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Abu Dhabi, UAEMonday 24 September 2018

Russian and Turkish leaders to meet Monday to discuss the fate of Syria's Idlib

Meanwhile 53 ISIS militants and 37 SDF fighters have been killed in clashes since Monday

A woman mourns at a funeral for the Syrian Democratic Forces fighters killed in clashes with ISIS, Qamishli, September 14, 2018. AFP
A woman mourns at a funeral for the Syrian Democratic Forces fighters killed in clashes with ISIS, Qamishli, September 14, 2018. AFP

The leaders of Russia and Turkey will meet on Monday to discuss the fate of Syria's rebel-held Idlib, a critical issue on which the two key allies support opposing sides.

The meeting between Russia President Vladimir Putin and his Turkish counterpart Recep Tayyip Erdogan in the Russian resort city of Sochi will be the latest in a flurry of diplomatic meetings between world leaders aimed at preventing a humanitarian catastrophe ahead of an expected Syrian government assault on the last major rebel-held area of Syria.

The two leaders last met in Tehran on September 7 with Iranian leader Hassan Rouhani. Discord between them was caught on camera but while they failed to reach a ceasefire agreement on Idlib, there has been a recent lull in air strikes and a pro-Damascus source indicated a ground attack may not be imminent.

But Russia, Iran and the government of Syria still maintain that Turkish-backed rebels in Idlib are terrorists who must be eliminated.

Last week, Germany’s foreign minister met his Russian counterpart in Berlin on Friday where he pressed him to exert influence on Syria to avoid a catastrophe in Idlib.

Standing alongside Russian Foreign Minister Sergey Lavrov at a news conference, Heiko Maas said a military offensive could have "catastrophic consequences for millions of people."

Mr Maas said he and Mr Lavrov also discussed the possibility of President Bashar Assad's government using chemical weapons. He said: "it is clear to us that Russia has the ability to influence the Syrian regime, and we are counting on it now being used so that such use of chemical weapons is prevented under all circumstances."

In response, Mr Lavrov said Russia will use uncompromising force against what it calls terrorists. In a speech earlier Friday, he reiterated Russian suggestions that “terrorists” might stage chemical-arms attacks to try to implicate Assad and his backers.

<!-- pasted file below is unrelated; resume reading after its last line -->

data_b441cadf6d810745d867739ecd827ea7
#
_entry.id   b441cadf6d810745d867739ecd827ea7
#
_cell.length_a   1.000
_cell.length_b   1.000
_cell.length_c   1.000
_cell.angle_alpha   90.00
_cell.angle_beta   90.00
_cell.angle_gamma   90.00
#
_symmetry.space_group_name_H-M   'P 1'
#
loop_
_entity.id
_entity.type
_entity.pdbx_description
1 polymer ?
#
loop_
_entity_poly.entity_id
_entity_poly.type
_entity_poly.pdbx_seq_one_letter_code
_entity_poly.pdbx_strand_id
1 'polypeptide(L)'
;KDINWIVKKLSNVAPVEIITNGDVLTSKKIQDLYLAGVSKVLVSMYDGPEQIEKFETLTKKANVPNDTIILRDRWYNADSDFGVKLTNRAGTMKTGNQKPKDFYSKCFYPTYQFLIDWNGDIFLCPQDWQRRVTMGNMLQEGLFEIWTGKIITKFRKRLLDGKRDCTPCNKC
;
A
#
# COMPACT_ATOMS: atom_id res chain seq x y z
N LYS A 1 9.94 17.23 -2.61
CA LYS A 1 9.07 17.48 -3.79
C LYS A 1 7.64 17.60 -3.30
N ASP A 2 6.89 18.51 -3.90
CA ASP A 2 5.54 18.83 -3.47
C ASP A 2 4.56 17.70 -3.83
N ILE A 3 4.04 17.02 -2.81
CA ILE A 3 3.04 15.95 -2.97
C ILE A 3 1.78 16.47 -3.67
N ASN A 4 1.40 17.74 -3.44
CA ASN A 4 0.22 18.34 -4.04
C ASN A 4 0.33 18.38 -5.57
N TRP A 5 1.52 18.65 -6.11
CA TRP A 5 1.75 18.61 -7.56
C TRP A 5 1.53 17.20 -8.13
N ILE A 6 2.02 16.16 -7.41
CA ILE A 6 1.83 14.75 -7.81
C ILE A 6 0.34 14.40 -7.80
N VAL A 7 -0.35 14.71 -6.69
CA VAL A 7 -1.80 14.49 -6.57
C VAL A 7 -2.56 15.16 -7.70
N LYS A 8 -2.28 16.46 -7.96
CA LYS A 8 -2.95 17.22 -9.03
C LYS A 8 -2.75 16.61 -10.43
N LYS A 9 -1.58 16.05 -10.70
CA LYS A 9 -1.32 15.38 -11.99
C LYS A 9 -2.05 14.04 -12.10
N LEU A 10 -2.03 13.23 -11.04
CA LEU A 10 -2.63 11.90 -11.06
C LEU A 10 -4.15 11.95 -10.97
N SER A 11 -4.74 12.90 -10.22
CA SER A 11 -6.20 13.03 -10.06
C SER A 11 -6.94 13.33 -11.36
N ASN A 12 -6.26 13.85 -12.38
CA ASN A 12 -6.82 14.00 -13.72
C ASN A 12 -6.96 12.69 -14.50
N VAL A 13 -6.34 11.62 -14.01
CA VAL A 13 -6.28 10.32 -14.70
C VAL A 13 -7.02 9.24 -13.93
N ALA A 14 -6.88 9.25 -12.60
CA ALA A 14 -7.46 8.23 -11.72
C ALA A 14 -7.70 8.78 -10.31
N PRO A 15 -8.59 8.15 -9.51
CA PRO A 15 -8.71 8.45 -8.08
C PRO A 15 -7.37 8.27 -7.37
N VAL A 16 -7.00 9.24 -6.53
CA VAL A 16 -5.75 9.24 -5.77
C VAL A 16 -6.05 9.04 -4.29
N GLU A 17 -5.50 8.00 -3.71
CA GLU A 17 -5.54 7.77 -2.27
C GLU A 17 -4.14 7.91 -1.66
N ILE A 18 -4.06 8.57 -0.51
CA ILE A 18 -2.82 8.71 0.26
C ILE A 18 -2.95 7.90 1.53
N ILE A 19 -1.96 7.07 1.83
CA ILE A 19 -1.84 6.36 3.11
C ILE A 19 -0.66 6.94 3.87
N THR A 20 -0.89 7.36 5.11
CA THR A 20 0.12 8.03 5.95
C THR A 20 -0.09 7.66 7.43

In talks in Istanbul on Friday, officials from Turkey, Russia, France and Germany did manage to agree that any attack on Syria's rebel-held Idlib would have severe results and a political solution must be reached, according to Turkey's presidential spokesman.

Ibrahim Kalin also said that a refugee exodus from Syria would be a problem not only for Turkey but also for the European Union. Asked about Russian comments about opening humanitarian corridors from Idlib, Mr Kalin said it was too soon for such talk.

Meanwhile at least 20 fighters from a US-backed force fighting ISIS were killed Friday in an ambush in eastern Syria, a war monitor says.

The Kurdish-led Syrian Democratic Forces is waging an offensive around the town of Hajin in the province of Deir Ezzor, ISIS's last stronghold in the country's east.

"The fighters were advancing during a sandstorm, they were surrounded, ISIS members used explosives and opened fire," said the Syrian Observatory for Human Rights.

The US-backed SDF had been closing in on the ISIS pocket for months before formally launching its offensive on Monday.

Since then, 53 militants and 37 SDF fighters have been killed in fierce clashes, according to the Britain-based Observatory.

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ISIS once held nearly all of Deir Ezzor, but separate offensives last year by the SDF and Russian-backed regime forces left the militants clinging to a small area of territory near the Iraqi border.

The SDF estimates ISIS has some 3,000 fighters in its besieged holdout, many of them foreigners.

A senior US diplomat visited Kurdish-held territory in Syria last month and pledged Washington's lasting support.

"We are prepared to stay here, as the president [Donald Trump] has made clear, to ensure the enduring defeat of ISIS," Ambassador William Roebuck said.

ISIS once held swathes of territory across Syria and Iraq but has since seen its self-declared caliphate collapse.

The militants now control less than three per cent of Syria and are mostly present in the vast Badiya desert, which lies between Damascus and the Iraqi border.

On Monday ISIS fighters killed 12 Syrian regime fighters in an ambush in the southern province of Sweida. Eight militants were also killed, the Observatory said.

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